First, the disclaimers: 1) I profess to know very little about Brazilian futebol or soccer in general. 2) Anything that I write here is merely observational; any opinions I might form and share come from my own experiences and hypotheses and should not be presumed to be factual. I am a storyteller. If I get it wrong, or if you have something to add, please leave a gentle comment below. Discourse is fun. Being trolled is not.
Everyone wants to know if Brazil is ready to host the World Cup. The short answer is Yes, of course they are. Brazil’s national sport is soccer, and there is already a network of stadiums all across the country. Brazil hosted the World Cup 60 years ago, and could have easily hosted it again without much fuss or fanfare if they weren’t so concerned about appearances and making wealthy people from foreign countries feel comfortable for a few short weeks.
A little back story: in 2003, FIFA, the governing body of international soccer, announced that the 2014 World Cup would take place in South America. Of the fifteen countries in South America, only two, Colombia and Brazil, threw their names into the hat in a bid to be the host. When Colombia withdrew for undisclosed reasons, Brazil’s bid was uncontested and they were awarded the games.
That was 11 years ago, and — sorry, Brazilians — no one seemed very concerned about how much work needed to be done, or to have any idea how quickly technological standards would change, or to understand how unprepared they were to welcome an influx of visitors accustomed to cushy accommodations, fast, reliable internet access, and the ease of traveling on smooth, multi-laned highways.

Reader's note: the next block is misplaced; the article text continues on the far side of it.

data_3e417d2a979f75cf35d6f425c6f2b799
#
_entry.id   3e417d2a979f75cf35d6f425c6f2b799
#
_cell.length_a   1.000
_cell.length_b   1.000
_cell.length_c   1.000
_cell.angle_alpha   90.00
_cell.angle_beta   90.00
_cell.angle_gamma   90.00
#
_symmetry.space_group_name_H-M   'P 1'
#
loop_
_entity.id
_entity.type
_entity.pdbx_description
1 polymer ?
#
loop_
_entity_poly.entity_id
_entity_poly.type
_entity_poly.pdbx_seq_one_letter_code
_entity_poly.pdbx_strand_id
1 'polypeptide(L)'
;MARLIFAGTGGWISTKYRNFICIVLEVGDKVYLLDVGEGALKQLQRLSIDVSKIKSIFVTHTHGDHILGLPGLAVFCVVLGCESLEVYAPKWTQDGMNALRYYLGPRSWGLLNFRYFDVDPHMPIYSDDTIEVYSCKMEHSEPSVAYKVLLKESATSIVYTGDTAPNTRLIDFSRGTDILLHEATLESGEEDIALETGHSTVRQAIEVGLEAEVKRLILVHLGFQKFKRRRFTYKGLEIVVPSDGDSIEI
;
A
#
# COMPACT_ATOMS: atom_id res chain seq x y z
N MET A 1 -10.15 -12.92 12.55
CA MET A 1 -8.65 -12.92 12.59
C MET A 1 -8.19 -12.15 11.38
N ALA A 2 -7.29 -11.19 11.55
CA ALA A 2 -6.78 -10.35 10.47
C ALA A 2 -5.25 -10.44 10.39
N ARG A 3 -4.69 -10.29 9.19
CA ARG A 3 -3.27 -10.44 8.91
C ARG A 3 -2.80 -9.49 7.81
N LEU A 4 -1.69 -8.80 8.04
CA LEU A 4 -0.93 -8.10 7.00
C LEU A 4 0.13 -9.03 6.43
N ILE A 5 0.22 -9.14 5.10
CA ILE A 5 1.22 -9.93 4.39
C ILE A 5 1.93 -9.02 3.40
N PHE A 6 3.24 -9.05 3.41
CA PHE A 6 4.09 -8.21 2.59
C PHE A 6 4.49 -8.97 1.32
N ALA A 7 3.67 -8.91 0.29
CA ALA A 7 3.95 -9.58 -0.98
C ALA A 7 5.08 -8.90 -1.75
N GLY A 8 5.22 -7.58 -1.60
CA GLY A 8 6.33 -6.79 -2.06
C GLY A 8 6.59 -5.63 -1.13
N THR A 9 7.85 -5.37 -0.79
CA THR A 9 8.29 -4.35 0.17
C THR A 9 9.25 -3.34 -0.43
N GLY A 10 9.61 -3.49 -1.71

My surface impression of Brazilians is that they are a people very concerned with appearances. Perhaps overly concerned. Women here wear uncomfortable high heels everywhere they go. When we are here, One won’t leave the house wearing even the most high-quality plain t-shirt unless he is going fishing or to the gym or to visit the most intimate and oldest of his friends. This is a place where people iron their jeans. (Side note: It’s a lot of pressure to visit a place like this. I always feel as if I am being scrutinized for signs of wrinkles and shabbiness.)
So, because Brazil’s leaders were so concerned about showing a pretty face— and probably also because some wealthy and/or corrupt people speculated on how they could become even wealthier — the politicians decided that the most important thing they could do was to renovate their best stadiums and to build some new ones. They also thought that the airports could use a facelift. They didn’t consult the people, although — again, sorry Brazilians — if they had asked in 2003 if it was a good idea to host the World Cup, most of them probably would’ve been enthusiastic about the idea. The whole country was giddy with hope, and popular president Luiz Inácio “Lula” da Silva was only a few months into his first term.